Belgian Prime Minister Charles Michel told broadcaster RTL that a machete attack in Charleroi in which two police officers were wounded before the attacker was fatally shot appeared to be a terrorist incident.
"Initial indications very clearly point towards terrorism," Mr Michel told the television channel.
The machete-wielding man yelling "Allahu Akbar" (God is greatest) injured the two female police officers before being shot outside the main police station in the southern Belgian city of Charleroi.
The attack in the city of Charleroi, around 60kms south of Brussels, left one of the officers with "deep wounds to the face" while the other was slightly injured, Belga news agency said.
The attacker, who was shot by a third officer subsequently died of his wounds.
There was no immediate indication of the man's identity; Belgian media reported that the attacker had no papers with him.
A spokesman for the federal prosecutor said the authorities expected to be able to issue more information tomorrow morning.
Local media reported that Mr Michel was returning from holiday and would meet with the security services tomorrow.
Belgian Interior Minister Jean Jambon condemned a "disgusting act in Charleroi" on his Twitter account and said the country's terror threat level - currently at level three on a scale of four - would be examined.
Those attacks were claimed by the so-called Islamic State (IS) jihadist group, which controls large areas of territory in Iraq and Syria and has claimed numerous terror attacks in Europe in the last year.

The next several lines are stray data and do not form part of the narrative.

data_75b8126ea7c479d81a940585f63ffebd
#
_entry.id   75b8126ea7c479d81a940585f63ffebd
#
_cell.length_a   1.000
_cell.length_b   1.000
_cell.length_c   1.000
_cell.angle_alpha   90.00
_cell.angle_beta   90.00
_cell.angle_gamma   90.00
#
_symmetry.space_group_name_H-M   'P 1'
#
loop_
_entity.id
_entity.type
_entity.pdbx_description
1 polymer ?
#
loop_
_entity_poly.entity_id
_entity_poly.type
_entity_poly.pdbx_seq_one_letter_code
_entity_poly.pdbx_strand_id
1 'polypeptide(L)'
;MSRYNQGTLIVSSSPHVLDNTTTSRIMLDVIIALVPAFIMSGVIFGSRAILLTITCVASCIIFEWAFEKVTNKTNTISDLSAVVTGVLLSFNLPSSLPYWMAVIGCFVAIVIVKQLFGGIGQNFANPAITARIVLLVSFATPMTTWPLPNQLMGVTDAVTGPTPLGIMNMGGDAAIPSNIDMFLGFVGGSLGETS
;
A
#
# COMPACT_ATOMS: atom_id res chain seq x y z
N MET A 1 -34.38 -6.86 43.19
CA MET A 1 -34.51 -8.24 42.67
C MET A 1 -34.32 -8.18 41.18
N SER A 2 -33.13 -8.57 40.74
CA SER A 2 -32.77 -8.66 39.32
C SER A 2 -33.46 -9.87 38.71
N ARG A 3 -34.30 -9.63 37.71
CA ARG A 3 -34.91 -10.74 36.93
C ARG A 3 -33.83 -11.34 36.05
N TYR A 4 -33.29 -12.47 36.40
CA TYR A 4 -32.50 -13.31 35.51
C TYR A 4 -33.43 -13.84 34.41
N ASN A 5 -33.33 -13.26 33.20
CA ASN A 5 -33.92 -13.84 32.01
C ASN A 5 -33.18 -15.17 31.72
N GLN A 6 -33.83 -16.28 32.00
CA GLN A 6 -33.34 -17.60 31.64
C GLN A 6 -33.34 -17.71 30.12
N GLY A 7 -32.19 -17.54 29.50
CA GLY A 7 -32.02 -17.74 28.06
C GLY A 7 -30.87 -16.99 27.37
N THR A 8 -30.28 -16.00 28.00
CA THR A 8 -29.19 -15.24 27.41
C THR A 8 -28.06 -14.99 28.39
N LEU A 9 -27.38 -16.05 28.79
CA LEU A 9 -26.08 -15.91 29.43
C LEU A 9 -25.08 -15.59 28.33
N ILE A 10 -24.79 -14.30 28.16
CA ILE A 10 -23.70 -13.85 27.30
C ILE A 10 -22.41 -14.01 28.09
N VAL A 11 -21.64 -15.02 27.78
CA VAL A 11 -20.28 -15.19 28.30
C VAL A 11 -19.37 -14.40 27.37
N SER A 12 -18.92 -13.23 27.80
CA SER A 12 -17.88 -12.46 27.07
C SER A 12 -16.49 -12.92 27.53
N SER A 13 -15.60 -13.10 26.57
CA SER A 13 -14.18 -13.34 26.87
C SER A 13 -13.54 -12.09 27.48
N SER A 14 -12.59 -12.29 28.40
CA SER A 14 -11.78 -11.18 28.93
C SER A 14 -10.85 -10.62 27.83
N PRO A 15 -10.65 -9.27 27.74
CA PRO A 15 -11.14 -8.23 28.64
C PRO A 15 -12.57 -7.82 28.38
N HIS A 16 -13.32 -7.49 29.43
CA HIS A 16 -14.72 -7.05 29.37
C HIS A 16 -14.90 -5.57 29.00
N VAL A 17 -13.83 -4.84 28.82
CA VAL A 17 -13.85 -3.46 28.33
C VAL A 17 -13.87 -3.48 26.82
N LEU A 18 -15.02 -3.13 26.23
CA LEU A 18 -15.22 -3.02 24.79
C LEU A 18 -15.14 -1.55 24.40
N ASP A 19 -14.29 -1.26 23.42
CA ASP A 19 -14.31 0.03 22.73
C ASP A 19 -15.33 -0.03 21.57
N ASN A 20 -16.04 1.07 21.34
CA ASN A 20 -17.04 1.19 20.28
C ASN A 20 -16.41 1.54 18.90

Belgian police have carried out dozens of anti-terror raids since the attacks in Paris.
Last month they arrested and charged a 33-year-old man, identified as Nourredine H, with attempting to commit "terrorist murder" and "taking part in the activities of a terrorist organisation".
Prosecutors said there was, for now, no link to the Brussels suicide bombings.
Belgium is the main source per head of population of jihadist recruits going from European Union countries to fight with IS in Syria, causing deep concern that they will return home battle-hardened and even more radicalised.
The interior ministry said 457 Belgian men and women had gone or tried to join jihadists in the Middle East, including 90 who are missing or dead.
Belgium launched its first attacks against IS in Iraq in late 2014 as part of a US-led coalition. It joined a similar anti-IS operation in Syria this year.
Several of those involved in the Brussels bloodshed in March were directly linked to the 13 November attacks in Paris.
In June, Belgian authorities charged two men with terrorist offences amid reports of a planned attack on a Euro 2016 fanzone in central Brussels.
Belgium then beefed up security for its 21 July national day celebrations after a truck attack that killed 85 people in the French city of Nice on Bastille Day on 14 July.